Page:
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March 19-20, 2004  

Moufida Tlatli: The Season of Women

The Harvard Film Archive is honored to welcome Moufida Tlatli, this year’s recipient of the seventh annual Genevieve McMillan and Reba Stewart Fellowship for Distinguished Filmmaking. Tunisian-born and Paris-trained Tlatli was the Middle East’s top film editor for two decades before directing her striking debut feature, The Silences of the Palace. The film was selected for the Directors Fortnight at Cannes in 1994, where it received Special Mention for the Camera d’Or award and went on to win the International Critics’ Award at Toronto and to earn Tlatli the Best Director citation at the All African Film Awards in 1995. Tlatli has continued both her feature filmmaking and her advocacy for the continued importance of an emerging feminist perspective within the Arab world.

This program is jointly sponsored by the Film Study Center at Harvard. Special thanks are offered to this year’s selection committee members Lucien Taylor, Steve Caton, Despina Kakoudaki, and Verena Conley.


Director Moufida Tlatli in Person
March 19 (Friday) 7 pm

The Season of Men (La Saison des hommes)

Directed by Moufida Tlatli
Tunisia/France, 2000, color, 124 min.
With Rabia Ben Abdallah, Sabah Bouzouita, Ghania Benali
Arabic and French with English subtitles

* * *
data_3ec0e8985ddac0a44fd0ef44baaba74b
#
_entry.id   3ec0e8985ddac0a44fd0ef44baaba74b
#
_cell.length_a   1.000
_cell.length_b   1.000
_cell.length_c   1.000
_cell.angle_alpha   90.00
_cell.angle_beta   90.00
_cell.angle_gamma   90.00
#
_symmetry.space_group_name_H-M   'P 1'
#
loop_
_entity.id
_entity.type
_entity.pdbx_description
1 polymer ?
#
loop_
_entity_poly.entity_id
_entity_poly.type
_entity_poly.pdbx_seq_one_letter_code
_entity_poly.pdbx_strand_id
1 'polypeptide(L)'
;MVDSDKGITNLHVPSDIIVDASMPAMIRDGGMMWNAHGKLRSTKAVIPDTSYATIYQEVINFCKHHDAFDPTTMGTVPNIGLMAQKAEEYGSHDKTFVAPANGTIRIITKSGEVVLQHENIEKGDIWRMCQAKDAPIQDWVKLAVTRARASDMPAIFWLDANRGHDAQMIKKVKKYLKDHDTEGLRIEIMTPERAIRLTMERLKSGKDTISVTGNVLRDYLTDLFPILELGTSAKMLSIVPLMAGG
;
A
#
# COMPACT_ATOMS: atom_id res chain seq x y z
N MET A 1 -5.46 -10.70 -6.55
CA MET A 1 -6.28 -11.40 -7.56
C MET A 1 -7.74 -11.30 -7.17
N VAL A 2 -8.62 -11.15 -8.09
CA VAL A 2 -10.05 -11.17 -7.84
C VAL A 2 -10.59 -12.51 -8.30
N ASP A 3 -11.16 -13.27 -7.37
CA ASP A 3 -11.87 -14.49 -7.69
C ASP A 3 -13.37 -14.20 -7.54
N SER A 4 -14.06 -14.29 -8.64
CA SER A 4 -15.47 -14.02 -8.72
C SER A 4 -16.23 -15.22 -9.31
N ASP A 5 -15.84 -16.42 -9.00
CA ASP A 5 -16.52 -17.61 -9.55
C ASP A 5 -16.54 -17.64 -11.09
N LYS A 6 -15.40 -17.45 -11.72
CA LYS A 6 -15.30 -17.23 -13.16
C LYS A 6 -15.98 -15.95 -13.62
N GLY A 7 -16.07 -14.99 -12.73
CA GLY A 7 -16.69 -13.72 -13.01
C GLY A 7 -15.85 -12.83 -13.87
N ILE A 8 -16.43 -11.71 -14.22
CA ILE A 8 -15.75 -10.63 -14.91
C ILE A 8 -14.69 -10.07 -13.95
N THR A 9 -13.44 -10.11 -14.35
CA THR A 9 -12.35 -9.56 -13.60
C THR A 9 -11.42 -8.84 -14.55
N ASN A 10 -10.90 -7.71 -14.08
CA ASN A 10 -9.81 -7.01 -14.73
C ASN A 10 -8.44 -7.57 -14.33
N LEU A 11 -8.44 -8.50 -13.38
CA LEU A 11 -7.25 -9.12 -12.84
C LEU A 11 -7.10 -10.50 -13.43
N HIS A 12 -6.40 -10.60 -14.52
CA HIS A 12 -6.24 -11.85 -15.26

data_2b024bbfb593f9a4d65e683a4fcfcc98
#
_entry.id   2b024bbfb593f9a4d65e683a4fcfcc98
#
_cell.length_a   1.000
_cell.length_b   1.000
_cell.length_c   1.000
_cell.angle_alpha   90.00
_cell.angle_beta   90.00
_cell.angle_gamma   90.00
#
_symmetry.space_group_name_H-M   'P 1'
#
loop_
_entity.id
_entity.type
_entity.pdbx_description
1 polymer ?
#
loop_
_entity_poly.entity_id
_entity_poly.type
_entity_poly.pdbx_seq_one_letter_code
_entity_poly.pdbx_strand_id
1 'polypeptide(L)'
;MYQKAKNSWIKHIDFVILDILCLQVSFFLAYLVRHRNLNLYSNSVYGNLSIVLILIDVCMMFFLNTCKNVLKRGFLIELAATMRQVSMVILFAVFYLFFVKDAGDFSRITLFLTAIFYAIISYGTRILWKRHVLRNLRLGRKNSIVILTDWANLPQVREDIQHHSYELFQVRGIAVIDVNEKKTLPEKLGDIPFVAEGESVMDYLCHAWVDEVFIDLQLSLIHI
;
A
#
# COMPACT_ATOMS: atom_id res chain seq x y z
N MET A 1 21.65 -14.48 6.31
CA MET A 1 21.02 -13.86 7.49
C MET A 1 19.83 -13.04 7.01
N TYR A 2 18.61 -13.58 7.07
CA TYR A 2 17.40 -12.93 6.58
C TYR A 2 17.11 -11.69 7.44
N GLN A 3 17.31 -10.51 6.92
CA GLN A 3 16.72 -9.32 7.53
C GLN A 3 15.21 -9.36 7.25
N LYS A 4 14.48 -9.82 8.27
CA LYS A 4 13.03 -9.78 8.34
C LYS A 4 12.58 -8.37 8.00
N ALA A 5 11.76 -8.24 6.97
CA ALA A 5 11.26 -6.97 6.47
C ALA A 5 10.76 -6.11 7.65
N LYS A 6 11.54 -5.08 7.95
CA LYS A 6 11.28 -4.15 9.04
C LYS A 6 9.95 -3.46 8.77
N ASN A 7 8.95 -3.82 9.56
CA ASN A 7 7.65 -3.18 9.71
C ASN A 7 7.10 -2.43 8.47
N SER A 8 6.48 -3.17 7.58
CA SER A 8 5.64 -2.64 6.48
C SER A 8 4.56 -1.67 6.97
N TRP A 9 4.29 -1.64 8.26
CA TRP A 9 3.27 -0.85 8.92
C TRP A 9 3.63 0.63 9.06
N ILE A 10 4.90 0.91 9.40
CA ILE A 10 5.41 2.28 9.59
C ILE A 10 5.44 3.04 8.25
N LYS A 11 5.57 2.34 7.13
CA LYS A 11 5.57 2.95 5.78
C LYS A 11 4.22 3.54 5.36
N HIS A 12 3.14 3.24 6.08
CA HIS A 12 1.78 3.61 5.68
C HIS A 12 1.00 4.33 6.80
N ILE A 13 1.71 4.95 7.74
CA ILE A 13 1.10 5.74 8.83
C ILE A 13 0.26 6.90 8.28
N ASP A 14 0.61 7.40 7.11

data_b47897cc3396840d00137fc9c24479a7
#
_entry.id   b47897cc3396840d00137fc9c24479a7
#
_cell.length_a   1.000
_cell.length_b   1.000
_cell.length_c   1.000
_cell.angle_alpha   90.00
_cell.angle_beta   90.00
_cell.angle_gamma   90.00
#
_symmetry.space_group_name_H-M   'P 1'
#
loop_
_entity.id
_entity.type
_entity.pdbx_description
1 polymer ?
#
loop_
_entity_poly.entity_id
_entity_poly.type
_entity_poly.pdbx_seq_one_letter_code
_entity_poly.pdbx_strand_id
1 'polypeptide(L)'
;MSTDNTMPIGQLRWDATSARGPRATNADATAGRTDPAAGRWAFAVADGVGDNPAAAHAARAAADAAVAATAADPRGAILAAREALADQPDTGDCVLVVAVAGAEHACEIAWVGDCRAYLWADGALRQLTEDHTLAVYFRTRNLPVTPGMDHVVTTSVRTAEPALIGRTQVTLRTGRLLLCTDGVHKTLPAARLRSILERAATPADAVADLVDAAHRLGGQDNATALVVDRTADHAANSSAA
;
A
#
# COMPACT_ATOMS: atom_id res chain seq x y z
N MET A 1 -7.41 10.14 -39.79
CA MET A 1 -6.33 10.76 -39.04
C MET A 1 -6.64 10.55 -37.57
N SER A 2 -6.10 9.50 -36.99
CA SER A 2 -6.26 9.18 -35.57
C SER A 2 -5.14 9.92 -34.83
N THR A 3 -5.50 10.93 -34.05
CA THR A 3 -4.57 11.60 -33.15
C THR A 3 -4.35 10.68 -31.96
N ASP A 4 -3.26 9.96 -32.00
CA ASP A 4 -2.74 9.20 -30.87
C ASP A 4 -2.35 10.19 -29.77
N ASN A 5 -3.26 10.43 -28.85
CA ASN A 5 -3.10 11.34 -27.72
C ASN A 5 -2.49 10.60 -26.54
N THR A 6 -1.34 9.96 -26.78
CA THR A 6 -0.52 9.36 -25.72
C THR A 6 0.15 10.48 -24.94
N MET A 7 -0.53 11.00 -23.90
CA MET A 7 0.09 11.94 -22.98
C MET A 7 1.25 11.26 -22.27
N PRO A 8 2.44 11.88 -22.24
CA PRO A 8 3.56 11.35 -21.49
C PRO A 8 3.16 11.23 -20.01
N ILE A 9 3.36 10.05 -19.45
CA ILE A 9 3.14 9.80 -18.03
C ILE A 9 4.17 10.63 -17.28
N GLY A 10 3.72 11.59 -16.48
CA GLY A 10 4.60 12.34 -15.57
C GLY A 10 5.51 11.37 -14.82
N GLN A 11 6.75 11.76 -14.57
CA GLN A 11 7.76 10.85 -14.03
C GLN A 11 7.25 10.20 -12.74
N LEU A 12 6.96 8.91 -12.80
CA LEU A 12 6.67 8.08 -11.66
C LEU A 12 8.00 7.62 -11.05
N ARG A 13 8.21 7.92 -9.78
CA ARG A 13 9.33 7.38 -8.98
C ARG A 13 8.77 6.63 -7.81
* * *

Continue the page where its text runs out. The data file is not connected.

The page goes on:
The Season Of Men is set on the island of Djerba, where women wait eleven months of the year for their trader husbands to return from the mainland. The annual “season of men,” in which the males return and try desperately to conceive children with these alienated, abandoned wives, becomes a source of increasing tension and sexual dysfunction. It is a story of loneliness, frustration, and desperation on an island that is a virtual prison for the women. Tlatli’s film shows that the absence of men does not give the women any respite from oppression. As in her debut, Tlatli conveys all of this through minute glances and gestures, effortlessly cutting across past and present, cause and effect.

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Director Moufida Tlatli in Person
March 20 (Saturday) 7 pm

The Silences of the Palace

Directed by Moufida Tlatli
Tunisia/France, 1994, color, 127 min.
With Amel Hedhili, Hend Sabri, Najia Ouerghi
Arabic and French with English subtitles

Distilled from the director’s own family tragedy, The Silences of the Palace, set in the 1950s, is a complex work that frames the Tunisian struggle for national independence within the parallel plight of women in the household of a governing prince. Tlatli’s microcosm of representsliberation is situated in the coming-of-age story of Alia, the illegitimate daughter of a palace servant who attempts to come to terms with her feudal upbringing at a time of anti-colonial liberation politics. With her signature attention to the minutiae of lived experience, Tlatli subtly captures Alia’s struggles in becoming a woman: the unfamiliar new sexuality, her rebellious refusal to submit to the degradation her mother's generation endured. Just as the grown-up Alia remains at the film’s end haunted by her childhood, the newly independent Tunisia is not that different from the old.

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